Of course, I get a lot of fairly useless stuff as well. There may be a few interesting holders, or items that might have antique interest, but for the most part the rest is of no use and collects in a bin on a shelf in the basement.

This particular lot contained a curious item: a sealed detector crystal for a crystal receiver set.

The mysterious Philmore Fixed Crystal DETECTOR

The mysterious Philmore Fixed Crystal DETECTOR

These holders contained a hunk of galena and a cat’s whisker (short, stiff, wire probe) sitting on a “hot spot” on the galena, potted in a plastic holder to permanently secure the detecting action needed in a crystal set. This was a modern convenience compared to the tricky business of finding a “hot spot” that would detect. The really cool thing about these crystal receivers is that they produce audio with no additional input power. All the energy necessary to produce the audio is captured by the wire antenna.

It was a curious artifact, and I put it on a shelf on my operating desk, as a radio good luck talisman; but everytime I spied that crystal dector sitting on the desk, I wondered to myself whether it still worked. I would not have gotten much past the wondering stage were it not for the fact that I happen to have a pair of high-impedance headphones – a critical component in any crystal receiver experiment.

High Impedance Headphones

High Impedance Headphones

These phones were given to me by my elmer, W2WTV Gordon (sadly a silent key now for many years). I recall visiting him one Saturday while he was cleaning up in his shack, and him handing these phones to me, saying gruffly “Here take these, you might want to build a crystal radio someday.” I held on to them ever since, not knowing when if ever I would want to build a crystal radio, but they just seemed like something you shouldn’t part with, because they’d be difficult to get a hold of if the need ever arose. I measured the DC resistance of these to be about 2200 Ohms.

So almost against my will, I started to research crystal radio designs. Some of these babies can get very elaborate, after all at one point they were state of the art. There are dozens of designs out there, and I started to filter through them. Patterns began to emerge.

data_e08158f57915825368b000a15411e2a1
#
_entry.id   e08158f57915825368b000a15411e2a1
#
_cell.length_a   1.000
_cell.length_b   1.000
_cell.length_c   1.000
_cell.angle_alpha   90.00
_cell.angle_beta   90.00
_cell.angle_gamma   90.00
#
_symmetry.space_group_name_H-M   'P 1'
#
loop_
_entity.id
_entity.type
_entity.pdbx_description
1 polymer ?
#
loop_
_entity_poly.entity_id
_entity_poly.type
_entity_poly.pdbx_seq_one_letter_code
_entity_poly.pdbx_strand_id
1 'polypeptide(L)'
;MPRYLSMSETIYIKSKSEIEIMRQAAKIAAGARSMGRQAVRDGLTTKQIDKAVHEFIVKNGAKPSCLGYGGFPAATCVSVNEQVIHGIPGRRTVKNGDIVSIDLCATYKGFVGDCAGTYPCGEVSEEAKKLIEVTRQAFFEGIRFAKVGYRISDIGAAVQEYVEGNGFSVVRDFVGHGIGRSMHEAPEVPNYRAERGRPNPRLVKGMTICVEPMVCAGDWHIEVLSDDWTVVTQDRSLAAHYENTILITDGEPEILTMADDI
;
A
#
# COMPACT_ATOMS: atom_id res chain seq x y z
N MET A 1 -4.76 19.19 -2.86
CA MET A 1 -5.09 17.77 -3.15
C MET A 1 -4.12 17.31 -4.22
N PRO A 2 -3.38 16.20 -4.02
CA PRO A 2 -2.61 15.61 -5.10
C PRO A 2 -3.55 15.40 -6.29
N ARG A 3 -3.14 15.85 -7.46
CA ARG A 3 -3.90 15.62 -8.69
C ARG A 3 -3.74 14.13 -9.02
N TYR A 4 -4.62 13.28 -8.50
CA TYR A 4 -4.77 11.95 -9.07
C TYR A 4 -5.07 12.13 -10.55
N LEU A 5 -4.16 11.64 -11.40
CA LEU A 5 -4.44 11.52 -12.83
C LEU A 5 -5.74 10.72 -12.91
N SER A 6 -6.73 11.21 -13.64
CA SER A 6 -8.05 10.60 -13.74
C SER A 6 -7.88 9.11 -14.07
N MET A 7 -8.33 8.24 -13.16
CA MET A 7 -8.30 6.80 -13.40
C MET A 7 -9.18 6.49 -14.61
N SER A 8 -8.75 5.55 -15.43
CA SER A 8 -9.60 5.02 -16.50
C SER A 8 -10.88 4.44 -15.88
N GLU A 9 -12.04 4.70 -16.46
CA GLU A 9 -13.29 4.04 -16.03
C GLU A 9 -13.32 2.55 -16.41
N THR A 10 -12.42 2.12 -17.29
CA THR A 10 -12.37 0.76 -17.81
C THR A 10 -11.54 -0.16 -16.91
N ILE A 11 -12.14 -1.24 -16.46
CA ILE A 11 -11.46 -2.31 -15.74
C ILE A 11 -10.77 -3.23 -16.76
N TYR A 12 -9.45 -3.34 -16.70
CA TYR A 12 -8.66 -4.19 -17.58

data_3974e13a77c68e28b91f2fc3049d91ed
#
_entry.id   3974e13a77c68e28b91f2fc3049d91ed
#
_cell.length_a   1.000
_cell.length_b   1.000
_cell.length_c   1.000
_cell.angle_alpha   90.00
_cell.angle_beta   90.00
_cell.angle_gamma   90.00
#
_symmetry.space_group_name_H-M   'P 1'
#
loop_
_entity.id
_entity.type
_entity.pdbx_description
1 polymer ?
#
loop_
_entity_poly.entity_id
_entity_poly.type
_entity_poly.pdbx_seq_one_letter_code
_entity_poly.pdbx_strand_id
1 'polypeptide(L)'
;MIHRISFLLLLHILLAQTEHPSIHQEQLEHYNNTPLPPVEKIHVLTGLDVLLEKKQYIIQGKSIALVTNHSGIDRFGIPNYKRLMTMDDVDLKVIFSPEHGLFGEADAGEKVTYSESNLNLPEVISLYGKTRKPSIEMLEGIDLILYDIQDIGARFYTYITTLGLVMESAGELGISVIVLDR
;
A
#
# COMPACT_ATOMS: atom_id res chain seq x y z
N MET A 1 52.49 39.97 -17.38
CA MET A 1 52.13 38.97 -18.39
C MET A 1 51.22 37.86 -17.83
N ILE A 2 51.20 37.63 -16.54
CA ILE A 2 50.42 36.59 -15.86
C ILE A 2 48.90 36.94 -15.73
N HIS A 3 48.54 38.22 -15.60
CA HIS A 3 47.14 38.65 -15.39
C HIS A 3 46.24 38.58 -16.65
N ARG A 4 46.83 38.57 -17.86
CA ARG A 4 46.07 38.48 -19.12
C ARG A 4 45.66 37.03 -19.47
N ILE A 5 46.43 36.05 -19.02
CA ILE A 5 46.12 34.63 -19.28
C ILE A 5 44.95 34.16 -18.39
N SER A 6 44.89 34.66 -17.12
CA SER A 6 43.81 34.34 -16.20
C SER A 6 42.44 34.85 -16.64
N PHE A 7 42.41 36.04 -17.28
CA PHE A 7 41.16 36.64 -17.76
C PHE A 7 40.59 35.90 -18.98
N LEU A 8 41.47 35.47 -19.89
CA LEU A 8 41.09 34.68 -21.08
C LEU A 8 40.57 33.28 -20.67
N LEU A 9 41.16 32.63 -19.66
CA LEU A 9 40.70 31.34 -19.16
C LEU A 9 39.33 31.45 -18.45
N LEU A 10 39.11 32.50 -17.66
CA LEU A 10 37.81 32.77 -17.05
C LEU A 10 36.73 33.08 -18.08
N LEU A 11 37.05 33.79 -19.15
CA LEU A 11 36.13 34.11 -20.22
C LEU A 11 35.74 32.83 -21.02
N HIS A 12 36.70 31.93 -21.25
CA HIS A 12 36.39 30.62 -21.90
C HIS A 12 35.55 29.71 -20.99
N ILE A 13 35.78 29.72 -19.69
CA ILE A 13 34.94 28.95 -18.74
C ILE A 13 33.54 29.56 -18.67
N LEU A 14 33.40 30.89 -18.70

I decided on a variation of the simple “oatmeal box” receiver. Easy to build, it requires a big air wound transformer (hence the oatmeal box) connected to the antenna, a resistor, a variable capacitor, a diode detector, and high-impedance phones.

I was all set, I had all that stuff on hand. I decided to go a little uptown from the oatmeal box, and wound my coil on a piece of 2 inch PVC pipe. Also, I used one of those cheap, ecologically responsible bamboo cutting boards for a base. I think these things are great for any “bread board” project, the small ones cost about five dollars in the produce department of the local supermarket. Easy to drill, and good looking. What’s not to like?

This past weekend, I got to work. Not that there weren’t about twenty more pressing things I should have been doing, but by this point my curiousity about the detector was approaching obsession. First step: recompute the number of turns needed on my piece of pipe, by reverse engineering the oatmeal box design.

Using an online air wound coil calculator, I estimated the inductance of the oatmeal box secondary to be about 500 microHenries, and then calculated the number of turns I would need on the pipe for the same inductance. Using 28 AWG gauge wire, it worked out to be about 100 turns. Sitting down to binge watch old PBS shows, I started winding.

I won’t bore you with the details of winding the coil. I know a lot of guys don’t like winding toroids – this was far, far worse than any toroid. 28 gauge wire is impossible to handle. It was a nightmare. Finally I got the coil done, and measured the inductance. More than twice the calculated value. This thing wasn’t going to resonate any where near the AM broadcast band.

Re-purposing some nice 18 AWG gauge enameled copper wire liberated from my wife’s studio, I wound a second coil of 60 turns, tapped as indicated in the design. Much better experience all around. I don’t recommend using teeny wire for this kind of project.

Taking much more time than it should have, I laid out the components on the cutting board. I didn’t have the specified 47 kOhm resistor, so I used a 51 kOhm instead. Nothing about this design struck me as being all that critical, so I figured close was good enough. With everything wired up, I brought my creation up to the shack, and hooked to my antenna.